For the uninitiated, tango is a form of dance with origins in Argentina and Uruguay. One dancer, (usually a man) is the leader while the second (usually a woman) follows. Tango absolutely rests on leading and following. But the dance can only reach the greatest heights of expression when there’s a non-hierarchical relationship between the leader and the follower. Communication, co-operation, understanding, intuition and versatility from both dancers is essential.

It’s not about the steps, says Sue: “Just doing the steps isn’t dancing. The 'magic' that turns it into a dance rests on other things. We talk about communication and leadership as a dance, so what can we learn from the tango that can relate to our experience of leading and following?”

Sue discovered tango around 12 years ago and her passion for the dance eventually led her to Buenos Aires to connect with it at its source.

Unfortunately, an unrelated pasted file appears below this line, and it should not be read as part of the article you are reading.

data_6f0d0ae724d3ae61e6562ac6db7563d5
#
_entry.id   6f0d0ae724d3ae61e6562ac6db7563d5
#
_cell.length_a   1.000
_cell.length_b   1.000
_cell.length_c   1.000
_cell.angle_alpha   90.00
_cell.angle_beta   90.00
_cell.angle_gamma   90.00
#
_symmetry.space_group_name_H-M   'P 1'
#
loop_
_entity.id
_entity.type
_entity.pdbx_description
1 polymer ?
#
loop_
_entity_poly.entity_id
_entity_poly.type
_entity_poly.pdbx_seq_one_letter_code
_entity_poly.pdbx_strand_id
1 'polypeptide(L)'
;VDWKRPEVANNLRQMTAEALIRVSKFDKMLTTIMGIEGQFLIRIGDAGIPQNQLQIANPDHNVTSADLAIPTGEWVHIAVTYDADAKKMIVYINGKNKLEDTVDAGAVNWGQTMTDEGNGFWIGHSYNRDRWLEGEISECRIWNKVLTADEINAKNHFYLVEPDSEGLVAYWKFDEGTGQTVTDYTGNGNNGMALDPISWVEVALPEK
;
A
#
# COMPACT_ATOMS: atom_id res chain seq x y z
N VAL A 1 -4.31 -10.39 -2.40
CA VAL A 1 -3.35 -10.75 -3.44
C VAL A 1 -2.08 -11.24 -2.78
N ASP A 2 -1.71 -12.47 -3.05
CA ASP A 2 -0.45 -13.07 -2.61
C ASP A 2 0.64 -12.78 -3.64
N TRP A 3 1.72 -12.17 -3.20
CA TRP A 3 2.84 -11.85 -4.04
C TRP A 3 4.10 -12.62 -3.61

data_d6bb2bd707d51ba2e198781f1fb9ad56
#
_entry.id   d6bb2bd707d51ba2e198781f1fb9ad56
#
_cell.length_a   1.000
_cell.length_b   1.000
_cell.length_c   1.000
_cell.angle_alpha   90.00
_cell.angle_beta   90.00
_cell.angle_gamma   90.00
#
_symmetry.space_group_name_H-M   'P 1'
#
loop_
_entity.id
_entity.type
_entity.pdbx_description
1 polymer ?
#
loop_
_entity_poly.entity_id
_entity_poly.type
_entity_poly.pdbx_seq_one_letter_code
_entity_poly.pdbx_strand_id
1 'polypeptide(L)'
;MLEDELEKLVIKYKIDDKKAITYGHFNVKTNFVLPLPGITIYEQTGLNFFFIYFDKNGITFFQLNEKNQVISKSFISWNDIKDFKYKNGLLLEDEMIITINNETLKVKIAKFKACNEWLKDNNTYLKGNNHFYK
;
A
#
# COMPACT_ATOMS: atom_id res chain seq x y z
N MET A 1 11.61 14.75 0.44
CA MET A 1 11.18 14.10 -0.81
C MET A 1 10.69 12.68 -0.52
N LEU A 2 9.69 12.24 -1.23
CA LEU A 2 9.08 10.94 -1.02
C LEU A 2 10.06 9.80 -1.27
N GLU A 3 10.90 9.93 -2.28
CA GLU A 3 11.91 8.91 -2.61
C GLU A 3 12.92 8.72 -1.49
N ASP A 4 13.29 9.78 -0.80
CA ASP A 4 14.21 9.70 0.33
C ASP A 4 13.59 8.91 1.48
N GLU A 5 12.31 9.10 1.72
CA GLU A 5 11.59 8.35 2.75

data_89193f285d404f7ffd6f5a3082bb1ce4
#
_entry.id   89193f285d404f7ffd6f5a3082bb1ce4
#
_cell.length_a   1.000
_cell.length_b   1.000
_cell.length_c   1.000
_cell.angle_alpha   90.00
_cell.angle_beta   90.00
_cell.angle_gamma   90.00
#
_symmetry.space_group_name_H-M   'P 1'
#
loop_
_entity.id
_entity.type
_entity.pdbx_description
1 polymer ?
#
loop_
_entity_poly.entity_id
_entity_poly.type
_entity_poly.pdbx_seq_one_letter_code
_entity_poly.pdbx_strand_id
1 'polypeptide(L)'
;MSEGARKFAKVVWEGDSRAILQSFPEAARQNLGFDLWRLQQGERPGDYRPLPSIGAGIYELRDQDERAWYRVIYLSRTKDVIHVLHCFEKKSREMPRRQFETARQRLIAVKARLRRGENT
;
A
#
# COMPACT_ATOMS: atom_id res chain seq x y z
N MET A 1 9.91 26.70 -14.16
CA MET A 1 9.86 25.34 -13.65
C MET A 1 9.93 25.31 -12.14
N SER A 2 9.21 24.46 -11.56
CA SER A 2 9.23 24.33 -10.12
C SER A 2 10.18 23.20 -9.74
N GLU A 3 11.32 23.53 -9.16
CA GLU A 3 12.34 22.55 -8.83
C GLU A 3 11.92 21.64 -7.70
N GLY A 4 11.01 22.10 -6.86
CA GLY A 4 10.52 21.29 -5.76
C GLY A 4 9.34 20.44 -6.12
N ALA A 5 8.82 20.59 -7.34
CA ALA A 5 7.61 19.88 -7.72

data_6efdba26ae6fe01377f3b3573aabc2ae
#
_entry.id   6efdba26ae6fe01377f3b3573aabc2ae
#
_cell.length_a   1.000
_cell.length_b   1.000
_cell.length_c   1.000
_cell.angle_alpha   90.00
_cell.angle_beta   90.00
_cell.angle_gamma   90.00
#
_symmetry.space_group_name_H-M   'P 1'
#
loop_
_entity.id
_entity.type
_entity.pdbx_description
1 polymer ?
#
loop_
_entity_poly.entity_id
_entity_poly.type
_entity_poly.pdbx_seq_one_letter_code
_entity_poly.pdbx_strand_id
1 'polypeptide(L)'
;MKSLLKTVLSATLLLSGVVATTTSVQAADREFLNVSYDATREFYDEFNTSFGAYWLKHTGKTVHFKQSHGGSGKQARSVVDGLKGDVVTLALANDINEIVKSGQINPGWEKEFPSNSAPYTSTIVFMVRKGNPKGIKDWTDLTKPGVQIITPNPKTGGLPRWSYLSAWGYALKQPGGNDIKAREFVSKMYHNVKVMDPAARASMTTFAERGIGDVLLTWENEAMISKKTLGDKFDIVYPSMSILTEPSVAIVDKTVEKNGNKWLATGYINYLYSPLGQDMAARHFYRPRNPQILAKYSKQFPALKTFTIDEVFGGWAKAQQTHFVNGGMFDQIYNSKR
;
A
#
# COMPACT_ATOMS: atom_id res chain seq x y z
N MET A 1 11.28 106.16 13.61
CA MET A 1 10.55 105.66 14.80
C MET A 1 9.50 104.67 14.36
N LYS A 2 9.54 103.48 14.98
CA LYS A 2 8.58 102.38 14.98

She said: “I went to Buenos Aires thinking that after three months I’d have the tango nailed. But when I got there I realised very quickly that everything I’d been doing was wrong or at least unhelpful. And so I began a process of unlearning lots of different habits and ways of thinking. The question then became what am I going to put in its place?”

Many of the participants in the session were members of the first cohort of students on the new Postgraduate Certificate in Sustainable Leadership offered by IFLAS at the University of Cumbria Ambleside campus.

Sue said: “Those of you on the course are maybe at the beginning of this journey of unlearning and relearning and making connections between unlikely things.”